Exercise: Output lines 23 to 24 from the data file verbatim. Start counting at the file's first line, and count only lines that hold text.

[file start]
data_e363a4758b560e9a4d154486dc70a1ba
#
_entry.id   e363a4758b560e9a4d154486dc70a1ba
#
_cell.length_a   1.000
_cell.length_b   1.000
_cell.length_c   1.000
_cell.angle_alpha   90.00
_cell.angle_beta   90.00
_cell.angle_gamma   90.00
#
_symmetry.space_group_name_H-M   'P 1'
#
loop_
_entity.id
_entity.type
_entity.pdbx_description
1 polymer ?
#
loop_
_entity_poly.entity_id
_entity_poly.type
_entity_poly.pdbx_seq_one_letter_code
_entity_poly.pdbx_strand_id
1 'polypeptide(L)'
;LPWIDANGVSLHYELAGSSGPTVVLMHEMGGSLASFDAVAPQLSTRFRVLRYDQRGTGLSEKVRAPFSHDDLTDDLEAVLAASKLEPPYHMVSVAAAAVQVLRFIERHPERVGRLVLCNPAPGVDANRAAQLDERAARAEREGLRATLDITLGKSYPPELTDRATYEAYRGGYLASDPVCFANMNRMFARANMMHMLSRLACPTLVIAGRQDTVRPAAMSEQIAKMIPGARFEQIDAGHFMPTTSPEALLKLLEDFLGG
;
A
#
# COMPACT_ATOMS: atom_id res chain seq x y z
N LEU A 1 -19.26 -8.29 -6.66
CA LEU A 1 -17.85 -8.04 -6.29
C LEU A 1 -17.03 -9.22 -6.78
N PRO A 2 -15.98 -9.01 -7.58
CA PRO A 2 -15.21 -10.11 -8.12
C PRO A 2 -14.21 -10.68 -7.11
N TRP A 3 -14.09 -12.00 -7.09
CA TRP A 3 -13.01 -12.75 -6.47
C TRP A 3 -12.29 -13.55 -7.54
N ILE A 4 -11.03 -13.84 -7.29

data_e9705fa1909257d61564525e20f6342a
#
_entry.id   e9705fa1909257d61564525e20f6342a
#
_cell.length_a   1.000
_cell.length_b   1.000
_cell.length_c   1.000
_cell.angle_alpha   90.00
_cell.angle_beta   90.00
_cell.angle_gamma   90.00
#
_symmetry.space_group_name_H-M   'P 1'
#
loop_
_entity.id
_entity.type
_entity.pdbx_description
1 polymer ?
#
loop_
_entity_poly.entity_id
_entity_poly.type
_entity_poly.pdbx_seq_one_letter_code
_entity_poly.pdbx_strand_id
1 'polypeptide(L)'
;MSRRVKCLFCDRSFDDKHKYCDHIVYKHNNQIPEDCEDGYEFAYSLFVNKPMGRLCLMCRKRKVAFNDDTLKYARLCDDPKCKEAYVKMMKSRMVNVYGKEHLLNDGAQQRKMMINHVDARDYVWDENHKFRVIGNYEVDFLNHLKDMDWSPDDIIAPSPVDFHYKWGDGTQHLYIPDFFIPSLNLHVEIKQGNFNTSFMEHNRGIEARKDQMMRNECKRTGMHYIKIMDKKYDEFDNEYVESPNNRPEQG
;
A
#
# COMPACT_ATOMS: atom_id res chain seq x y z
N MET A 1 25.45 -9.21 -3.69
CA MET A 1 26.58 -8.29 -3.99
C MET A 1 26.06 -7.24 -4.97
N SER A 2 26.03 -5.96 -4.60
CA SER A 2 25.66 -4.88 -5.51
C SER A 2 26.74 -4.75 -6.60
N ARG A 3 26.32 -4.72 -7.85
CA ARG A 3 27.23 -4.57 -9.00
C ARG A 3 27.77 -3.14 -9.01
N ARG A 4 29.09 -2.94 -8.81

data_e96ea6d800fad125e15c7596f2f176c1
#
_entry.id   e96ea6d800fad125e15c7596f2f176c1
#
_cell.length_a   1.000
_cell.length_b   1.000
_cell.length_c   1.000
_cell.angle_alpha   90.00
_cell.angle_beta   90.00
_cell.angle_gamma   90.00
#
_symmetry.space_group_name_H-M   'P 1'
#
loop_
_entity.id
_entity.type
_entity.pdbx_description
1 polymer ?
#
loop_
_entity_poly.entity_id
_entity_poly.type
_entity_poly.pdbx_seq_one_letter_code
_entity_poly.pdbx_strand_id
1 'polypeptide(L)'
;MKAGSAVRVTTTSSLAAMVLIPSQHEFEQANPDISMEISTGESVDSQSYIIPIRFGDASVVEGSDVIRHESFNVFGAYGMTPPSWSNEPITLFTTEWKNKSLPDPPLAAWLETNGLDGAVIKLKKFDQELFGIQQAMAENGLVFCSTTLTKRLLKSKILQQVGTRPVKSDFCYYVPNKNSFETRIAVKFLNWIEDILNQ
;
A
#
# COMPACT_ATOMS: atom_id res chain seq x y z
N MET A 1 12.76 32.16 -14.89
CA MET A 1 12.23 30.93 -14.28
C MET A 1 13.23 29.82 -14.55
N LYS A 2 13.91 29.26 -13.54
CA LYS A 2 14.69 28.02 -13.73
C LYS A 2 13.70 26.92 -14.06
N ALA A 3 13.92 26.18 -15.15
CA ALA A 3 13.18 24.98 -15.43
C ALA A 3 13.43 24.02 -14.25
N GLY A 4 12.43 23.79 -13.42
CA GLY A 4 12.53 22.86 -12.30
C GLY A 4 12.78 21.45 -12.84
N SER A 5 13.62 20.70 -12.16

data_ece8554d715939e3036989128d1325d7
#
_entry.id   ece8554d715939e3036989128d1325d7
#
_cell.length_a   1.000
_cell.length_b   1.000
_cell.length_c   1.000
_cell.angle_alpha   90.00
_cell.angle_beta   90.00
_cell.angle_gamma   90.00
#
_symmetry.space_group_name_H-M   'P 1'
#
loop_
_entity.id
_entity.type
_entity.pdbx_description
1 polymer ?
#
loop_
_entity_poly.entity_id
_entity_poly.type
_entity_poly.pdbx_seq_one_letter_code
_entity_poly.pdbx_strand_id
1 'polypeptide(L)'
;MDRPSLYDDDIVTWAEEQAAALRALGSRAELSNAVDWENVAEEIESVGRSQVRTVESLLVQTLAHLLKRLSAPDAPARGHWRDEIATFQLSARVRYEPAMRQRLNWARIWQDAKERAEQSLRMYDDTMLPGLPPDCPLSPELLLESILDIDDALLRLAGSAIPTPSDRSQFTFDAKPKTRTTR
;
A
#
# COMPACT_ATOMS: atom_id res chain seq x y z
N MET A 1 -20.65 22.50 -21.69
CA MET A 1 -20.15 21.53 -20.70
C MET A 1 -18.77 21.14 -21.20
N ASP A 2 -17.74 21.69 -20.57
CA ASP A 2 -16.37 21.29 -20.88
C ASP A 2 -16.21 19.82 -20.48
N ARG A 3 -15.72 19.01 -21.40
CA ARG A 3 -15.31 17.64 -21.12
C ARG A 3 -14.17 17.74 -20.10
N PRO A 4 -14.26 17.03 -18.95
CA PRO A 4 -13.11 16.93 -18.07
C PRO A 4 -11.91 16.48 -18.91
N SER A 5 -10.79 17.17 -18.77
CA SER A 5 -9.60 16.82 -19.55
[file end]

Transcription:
_entity_poly.pdbx_seq_one_letter_code
_entity_poly.pdbx_strand_id